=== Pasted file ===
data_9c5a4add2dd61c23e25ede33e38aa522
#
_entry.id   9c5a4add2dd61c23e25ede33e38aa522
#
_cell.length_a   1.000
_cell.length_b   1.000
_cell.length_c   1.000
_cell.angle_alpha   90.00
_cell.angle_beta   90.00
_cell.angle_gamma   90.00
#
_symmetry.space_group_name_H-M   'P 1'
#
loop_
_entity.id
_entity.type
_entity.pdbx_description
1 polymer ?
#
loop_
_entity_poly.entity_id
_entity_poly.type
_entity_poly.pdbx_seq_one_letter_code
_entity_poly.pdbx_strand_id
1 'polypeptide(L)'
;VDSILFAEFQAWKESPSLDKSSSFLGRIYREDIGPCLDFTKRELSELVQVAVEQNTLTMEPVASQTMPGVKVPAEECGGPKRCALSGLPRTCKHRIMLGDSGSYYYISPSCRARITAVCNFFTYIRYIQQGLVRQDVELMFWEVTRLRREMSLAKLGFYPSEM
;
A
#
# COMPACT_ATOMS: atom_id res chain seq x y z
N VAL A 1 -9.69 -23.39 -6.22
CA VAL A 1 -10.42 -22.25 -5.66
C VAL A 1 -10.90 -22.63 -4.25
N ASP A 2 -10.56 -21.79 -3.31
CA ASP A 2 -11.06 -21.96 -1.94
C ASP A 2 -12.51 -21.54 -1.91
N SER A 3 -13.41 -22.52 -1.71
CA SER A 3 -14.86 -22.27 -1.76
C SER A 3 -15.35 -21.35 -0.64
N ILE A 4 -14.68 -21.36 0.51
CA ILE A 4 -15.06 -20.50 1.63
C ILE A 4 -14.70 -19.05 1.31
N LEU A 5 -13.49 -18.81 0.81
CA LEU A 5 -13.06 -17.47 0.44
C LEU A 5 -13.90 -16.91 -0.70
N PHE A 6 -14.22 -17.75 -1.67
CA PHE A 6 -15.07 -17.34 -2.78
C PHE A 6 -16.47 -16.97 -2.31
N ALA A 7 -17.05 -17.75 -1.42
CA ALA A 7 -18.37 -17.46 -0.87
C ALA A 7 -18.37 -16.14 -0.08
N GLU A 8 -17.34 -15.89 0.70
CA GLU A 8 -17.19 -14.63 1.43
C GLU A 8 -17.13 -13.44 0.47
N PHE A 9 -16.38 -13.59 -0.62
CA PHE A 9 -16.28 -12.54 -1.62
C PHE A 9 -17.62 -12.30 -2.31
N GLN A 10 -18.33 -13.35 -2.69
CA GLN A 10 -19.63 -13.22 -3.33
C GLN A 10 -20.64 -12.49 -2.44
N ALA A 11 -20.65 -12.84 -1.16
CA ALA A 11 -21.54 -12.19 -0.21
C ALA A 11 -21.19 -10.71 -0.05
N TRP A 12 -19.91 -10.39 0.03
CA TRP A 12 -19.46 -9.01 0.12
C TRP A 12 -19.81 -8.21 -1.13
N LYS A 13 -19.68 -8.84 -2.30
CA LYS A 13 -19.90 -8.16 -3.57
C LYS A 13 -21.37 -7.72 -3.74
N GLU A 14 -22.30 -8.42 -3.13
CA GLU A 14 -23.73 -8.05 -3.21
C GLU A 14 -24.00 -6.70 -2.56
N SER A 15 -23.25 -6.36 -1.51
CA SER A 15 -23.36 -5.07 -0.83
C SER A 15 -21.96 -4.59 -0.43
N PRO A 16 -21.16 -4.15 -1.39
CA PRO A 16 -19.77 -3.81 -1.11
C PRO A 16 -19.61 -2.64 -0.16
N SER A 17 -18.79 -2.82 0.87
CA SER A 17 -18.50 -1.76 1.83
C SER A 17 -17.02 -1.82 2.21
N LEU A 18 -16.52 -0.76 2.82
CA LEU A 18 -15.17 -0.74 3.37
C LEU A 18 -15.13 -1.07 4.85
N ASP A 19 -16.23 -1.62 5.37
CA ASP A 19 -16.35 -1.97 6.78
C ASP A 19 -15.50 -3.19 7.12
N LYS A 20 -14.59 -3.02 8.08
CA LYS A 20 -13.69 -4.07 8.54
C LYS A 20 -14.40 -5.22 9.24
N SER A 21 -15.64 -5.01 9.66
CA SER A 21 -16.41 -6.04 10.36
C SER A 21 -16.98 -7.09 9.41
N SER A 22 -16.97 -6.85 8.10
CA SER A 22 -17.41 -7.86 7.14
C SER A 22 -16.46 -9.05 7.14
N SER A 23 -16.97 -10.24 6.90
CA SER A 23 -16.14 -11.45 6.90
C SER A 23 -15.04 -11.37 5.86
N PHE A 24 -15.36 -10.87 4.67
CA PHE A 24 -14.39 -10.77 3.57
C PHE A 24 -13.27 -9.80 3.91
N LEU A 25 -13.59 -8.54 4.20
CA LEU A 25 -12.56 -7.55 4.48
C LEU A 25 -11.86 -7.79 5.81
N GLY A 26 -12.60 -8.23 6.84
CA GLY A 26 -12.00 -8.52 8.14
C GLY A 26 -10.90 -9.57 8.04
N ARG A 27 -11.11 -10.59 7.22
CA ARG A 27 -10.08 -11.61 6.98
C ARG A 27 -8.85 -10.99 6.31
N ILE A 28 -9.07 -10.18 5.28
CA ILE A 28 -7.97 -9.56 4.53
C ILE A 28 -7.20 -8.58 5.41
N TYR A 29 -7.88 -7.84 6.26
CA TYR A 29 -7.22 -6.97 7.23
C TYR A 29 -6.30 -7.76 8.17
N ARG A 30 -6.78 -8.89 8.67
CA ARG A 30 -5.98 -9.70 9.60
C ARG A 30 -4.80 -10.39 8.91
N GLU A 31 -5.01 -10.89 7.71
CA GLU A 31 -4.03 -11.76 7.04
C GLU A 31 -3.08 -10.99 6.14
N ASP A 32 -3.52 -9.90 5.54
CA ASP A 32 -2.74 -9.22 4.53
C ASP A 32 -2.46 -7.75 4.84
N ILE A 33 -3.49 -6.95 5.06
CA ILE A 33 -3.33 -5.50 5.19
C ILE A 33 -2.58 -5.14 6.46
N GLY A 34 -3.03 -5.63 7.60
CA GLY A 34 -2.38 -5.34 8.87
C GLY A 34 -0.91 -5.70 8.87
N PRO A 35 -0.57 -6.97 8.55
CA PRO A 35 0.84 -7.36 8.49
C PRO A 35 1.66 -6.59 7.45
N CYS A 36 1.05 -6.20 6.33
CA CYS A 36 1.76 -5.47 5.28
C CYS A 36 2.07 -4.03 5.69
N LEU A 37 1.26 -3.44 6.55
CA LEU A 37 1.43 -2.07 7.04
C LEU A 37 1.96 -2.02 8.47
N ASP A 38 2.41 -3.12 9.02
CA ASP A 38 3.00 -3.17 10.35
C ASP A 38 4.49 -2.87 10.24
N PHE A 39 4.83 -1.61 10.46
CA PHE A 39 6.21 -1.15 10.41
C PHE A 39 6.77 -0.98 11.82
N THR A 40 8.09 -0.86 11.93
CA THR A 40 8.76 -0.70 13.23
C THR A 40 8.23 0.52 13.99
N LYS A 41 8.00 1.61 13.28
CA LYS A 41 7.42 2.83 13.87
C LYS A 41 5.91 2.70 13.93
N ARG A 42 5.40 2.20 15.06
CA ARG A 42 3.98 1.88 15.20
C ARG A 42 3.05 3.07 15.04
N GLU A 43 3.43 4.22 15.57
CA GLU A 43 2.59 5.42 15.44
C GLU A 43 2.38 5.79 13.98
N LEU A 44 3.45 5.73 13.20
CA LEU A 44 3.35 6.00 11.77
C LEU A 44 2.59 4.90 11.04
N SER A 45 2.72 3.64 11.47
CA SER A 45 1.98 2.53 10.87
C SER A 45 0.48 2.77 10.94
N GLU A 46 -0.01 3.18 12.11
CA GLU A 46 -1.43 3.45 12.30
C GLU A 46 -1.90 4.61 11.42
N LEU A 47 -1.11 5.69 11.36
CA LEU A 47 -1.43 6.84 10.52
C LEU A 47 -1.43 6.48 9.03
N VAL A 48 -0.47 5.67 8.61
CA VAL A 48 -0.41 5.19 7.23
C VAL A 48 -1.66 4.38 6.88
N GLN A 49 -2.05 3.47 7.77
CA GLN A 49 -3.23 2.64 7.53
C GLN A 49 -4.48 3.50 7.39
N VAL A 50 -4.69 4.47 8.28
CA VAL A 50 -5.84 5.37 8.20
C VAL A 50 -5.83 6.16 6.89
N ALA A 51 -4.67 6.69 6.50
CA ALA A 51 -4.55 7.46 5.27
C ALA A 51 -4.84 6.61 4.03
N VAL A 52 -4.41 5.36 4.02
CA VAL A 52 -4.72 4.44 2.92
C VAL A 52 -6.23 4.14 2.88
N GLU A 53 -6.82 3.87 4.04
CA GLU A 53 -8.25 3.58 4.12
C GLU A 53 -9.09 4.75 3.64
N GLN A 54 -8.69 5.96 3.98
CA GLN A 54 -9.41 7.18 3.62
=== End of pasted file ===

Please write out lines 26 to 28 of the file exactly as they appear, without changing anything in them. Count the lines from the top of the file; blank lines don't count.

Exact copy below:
;VDSILFAEFQAWKESPSLDKSSSFLGRIYREDIGPCLDFTKRELSELVQVAVEQNTLTMEPVASQTMPGVKVPAEECGGPKRCALSGLPRTCKHRIMLGDSGSYYYISPSCRARITAVCNFFTYIRYIQQGLVRQDVELMFWEVTRLRREMSLAKLGFYPSEM
;
A